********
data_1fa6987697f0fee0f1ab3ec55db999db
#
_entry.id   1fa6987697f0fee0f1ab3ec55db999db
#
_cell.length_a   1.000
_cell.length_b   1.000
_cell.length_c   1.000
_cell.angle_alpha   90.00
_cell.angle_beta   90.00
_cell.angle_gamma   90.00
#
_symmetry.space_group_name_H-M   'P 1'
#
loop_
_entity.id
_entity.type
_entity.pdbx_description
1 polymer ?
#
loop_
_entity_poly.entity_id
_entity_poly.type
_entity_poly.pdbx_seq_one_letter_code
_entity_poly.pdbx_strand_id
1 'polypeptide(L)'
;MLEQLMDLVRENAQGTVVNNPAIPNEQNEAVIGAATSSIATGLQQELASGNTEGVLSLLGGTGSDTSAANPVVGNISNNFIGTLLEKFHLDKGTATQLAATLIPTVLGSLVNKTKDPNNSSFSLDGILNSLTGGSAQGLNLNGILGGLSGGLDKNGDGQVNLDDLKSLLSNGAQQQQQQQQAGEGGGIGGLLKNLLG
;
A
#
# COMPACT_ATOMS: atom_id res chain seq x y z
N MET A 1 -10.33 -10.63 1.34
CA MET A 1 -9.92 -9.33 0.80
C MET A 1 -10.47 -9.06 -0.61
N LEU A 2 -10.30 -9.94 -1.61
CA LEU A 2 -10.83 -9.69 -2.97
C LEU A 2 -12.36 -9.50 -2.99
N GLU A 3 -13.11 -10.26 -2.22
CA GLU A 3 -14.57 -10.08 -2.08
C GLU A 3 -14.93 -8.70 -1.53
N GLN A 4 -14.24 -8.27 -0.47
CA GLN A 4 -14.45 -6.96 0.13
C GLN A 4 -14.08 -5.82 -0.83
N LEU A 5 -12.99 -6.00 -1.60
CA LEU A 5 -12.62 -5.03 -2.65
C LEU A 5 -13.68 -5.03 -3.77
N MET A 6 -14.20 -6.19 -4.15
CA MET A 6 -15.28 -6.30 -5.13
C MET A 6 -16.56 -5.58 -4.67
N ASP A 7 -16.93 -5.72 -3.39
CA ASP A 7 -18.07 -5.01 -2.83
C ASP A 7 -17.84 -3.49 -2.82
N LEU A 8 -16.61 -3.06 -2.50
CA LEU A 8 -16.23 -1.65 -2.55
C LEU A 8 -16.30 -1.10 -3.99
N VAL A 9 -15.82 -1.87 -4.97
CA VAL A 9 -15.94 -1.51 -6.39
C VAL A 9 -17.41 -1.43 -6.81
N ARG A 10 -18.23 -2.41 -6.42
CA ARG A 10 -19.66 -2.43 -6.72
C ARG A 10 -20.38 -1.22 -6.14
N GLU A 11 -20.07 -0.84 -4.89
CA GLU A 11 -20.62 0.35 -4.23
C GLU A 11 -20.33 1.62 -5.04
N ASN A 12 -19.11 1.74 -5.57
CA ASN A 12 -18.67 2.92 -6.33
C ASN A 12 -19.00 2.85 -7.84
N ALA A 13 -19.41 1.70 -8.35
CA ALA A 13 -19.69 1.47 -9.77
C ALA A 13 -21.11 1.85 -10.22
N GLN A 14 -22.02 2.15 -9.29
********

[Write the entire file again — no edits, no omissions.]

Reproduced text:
data_1fa6987697f0fee0f1ab3ec55db999db
#
_entry.id   1fa6987697f0fee0f1ab3ec55db999db
#
_cell.length_a   1.000
_cell.length_b   1.000
_cell.length_c   1.000
_cell.angle_alpha   90.00
_cell.angle_beta   90.00
_cell.angle_gamma   90.00
#
_symmetry.space_group_name_H-M   'P 1'
#
loop_
_entity.id
_entity.type
_entity.pdbx_description
1 polymer ?
#
loop_
_entity_poly.entity_id
_entity_poly.type
_entity_poly.pdbx_seq_one_letter_code
_entity_poly.pdbx_strand_id
1 'polypeptide(L)'
;MLEQLMDLVRENAQGTVVNNPAIPNEQNEAVIGAATSSIATGLQQELASGNTEGVLSLLGGTGSDTSAANPVVGNISNNFIGTLLEKFHLDKGTATQLAATLIPTVLGSLVNKTKDPNNSSFSLDGILNSLTGGSAQGLNLNGILGGLSGGLDKNGDGQVNLDDLKSLLSNGAQQQQQQQQAGEGGGIGGLLKNLLG
;
A
#
# COMPACT_ATOMS: atom_id res chain seq x y z
N MET A 1 -10.33 -10.63 1.34
CA MET A 1 -9.92 -9.33 0.80
C MET A 1 -10.47 -9.06 -0.61
N LEU A 2 -10.30 -9.94 -1.61
CA LEU A 2 -10.83 -9.69 -2.97
C LEU A 2 -12.36 -9.50 -2.99
N GLU A 3 -13.11 -10.26 -2.22
CA GLU A 3 -14.57 -10.08 -2.08
C GLU A 3 -14.93 -8.70 -1.53
N GLN A 4 -14.24 -8.27 -0.47
CA GLN A 4 -14.45 -6.96 0.13
C GLN A 4 -14.08 -5.82 -0.83
N LEU A 5 -12.99 -6.00 -1.60
CA LEU A 5 -12.62 -5.03 -2.65
C LEU A 5 -13.68 -5.03 -3.77
N MET A 6 -14.20 -6.19 -4.15
CA MET A 6 -15.28 -6.30 -5.13
C MET A 6 -16.56 -5.58 -4.67
N ASP A 7 -16.93 -5.72 -3.39
CA ASP A 7 -18.07 -5.01 -2.83
C ASP A 7 -17.84 -3.49 -2.82
N LEU A 8 -16.61 -3.06 -2.50
CA LEU A 8 -16.23 -1.65 -2.55
C LEU A 8 -16.30 -1.10 -3.99
N VAL A 9 -15.82 -1.87 -4.97
CA VAL A 9 -15.94 -1.51 -6.39
C VAL A 9 -17.41 -1.43 -6.81
N ARG A 10 -18.23 -2.41 -6.42
CA ARG A 10 -19.66 -2.43 -6.72
C ARG A 10 -20.38 -1.22 -6.14
N GLU A 11 -20.07 -0.84 -4.89
CA GLU A 11 -20.62 0.35 -4.23
C GLU A 11 -20.33 1.62 -5.04
N ASN A 12 -19.11 1.74 -5.57
CA ASN A 12 -18.67 2.92 -6.33
C ASN A 12 -19.00 2.85 -7.84
N ALA A 13 -19.41 1.70 -8.35
CA ALA A 13 -19.69 1.47 -9.77
C ALA A 13 -21.11 1.85 -10.22
N GLN A 14 -22.02 2.15 -9.29